Texas Supreme Court Strikes Down San Antonio School District Mask Mandate

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  • 03/02/2023

The Texas Supreme Court sided with Gov. Greg Abbott and Attorney General Ken Paxton Thursday in striking down the San Antonio school district’s mask mandate. 

The governor and attorney general requested the court reverse an appeals court ruling that upheld the decision to allow San Antonio ISD, the city and Bexar County to require masks. 

Paxton argued the mask mandates, in defiance of the governor’s order banning them, create irreparable harm, “as it is enabling numerous municipalities to issue different responses to the disaster.” 

“The Governor lacks an adequate remedy by appeal,” he added. “Every moment that the temporary injunction remains in effect, localities will continue to flout GA-38.”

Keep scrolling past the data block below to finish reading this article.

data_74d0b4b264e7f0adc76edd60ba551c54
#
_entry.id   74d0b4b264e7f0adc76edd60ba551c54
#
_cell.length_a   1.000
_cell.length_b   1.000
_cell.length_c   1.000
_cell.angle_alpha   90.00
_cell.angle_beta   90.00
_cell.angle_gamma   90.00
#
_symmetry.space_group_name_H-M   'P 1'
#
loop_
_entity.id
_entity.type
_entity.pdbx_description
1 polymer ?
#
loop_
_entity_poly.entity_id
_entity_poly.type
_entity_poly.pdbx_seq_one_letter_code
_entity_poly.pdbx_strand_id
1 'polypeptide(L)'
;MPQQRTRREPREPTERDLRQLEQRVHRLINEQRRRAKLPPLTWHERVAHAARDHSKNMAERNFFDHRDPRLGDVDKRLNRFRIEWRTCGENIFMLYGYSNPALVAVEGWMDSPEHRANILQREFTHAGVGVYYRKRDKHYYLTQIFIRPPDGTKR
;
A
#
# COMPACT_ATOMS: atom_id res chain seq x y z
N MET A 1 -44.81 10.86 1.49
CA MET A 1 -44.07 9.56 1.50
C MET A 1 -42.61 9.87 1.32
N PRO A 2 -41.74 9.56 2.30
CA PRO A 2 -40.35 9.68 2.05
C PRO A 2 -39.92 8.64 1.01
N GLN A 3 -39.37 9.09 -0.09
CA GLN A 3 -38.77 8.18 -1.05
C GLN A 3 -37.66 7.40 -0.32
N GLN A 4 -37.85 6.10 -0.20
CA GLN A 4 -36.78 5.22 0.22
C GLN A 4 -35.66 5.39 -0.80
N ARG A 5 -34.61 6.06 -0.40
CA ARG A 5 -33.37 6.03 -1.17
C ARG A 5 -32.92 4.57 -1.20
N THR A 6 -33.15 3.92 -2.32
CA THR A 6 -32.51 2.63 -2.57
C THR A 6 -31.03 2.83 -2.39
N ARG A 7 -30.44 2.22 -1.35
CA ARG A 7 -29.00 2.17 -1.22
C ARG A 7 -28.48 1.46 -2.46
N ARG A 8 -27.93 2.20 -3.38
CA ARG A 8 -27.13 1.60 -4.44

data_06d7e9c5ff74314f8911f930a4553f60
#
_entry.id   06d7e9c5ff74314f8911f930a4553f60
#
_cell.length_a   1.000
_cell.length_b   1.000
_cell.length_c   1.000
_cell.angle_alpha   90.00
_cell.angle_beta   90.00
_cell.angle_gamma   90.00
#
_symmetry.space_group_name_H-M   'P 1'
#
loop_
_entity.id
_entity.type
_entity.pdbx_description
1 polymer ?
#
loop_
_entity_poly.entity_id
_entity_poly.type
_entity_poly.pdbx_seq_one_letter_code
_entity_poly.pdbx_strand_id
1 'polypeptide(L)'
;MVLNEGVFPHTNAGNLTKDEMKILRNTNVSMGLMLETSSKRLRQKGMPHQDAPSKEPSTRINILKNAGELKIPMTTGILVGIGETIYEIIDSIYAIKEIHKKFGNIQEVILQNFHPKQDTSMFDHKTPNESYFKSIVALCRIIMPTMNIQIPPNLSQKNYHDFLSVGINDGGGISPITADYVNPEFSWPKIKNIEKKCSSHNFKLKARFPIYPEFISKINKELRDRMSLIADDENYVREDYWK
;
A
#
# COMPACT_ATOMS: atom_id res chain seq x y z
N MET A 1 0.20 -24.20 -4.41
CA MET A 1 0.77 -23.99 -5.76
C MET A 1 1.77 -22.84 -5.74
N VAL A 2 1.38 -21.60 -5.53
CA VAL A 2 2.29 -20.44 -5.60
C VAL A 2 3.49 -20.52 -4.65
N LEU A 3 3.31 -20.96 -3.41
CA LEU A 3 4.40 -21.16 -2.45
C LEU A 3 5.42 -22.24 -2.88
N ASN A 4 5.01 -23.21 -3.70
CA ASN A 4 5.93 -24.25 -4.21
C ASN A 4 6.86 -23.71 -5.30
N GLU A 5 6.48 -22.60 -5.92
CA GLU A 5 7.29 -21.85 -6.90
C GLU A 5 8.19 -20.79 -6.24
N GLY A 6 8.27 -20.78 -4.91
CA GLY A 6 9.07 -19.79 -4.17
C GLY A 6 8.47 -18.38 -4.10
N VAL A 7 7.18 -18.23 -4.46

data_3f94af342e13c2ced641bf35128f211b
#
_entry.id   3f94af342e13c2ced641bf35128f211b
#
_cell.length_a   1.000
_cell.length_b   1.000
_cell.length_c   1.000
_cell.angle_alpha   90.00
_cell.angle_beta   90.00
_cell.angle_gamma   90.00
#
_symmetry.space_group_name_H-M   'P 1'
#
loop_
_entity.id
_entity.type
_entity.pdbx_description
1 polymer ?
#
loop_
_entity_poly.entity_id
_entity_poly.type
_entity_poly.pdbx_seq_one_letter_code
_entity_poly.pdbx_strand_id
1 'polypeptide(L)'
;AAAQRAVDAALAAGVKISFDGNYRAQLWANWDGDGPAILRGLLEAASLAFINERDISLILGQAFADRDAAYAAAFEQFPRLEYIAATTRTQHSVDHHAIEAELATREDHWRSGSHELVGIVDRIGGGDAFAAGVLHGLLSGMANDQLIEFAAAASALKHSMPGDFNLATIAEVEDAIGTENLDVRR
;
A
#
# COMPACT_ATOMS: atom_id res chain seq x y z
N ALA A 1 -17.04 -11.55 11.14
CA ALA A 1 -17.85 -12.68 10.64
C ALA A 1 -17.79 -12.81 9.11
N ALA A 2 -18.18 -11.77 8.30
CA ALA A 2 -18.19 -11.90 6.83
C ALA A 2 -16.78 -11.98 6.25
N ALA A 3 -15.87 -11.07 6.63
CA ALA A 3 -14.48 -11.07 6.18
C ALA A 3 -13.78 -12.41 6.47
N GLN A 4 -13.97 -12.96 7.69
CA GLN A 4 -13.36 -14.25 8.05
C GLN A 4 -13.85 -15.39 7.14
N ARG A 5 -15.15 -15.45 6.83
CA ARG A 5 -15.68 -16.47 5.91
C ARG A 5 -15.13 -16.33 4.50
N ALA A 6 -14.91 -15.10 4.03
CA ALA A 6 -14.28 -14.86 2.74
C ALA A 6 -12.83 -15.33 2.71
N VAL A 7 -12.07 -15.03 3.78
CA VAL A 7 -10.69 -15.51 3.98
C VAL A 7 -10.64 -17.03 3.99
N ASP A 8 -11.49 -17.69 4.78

In response to the ruling, Paxton said it “has sided with the law, and the decision to enforce mask mandates lies with the governor’s legislatively-granted authority. Mask mandates across our state are illegal, and judges must abide by the law. Further non-compliance will result in more lawsuits.” 

As reported by Just the News, the Texas Supreme Court ruled: “As we previously held in staying the trial court’s temporary restraining order in the underlying case, the court of appeals’ order alters the status quo preceding this controversy, and its effect is therefore stayed pending that court’s decision on the merits of appeal.” 

“This case, and others like it, are not about whether people should wear masks or whether the government should make them do it,” it continued. “Rather, these cases ask courts to determine which government officials have legal authority to decide what the government’s position on such questions will be. The status quo, for many months, has been gubernatorial oversight of such decisions at both the state and local levels. That status quo should remain in place while the court of appeals, and potentially this Court, examine the parties’ merits arguments to determine whether plaintiffs have demonstrated a probable right to the relief sought.”

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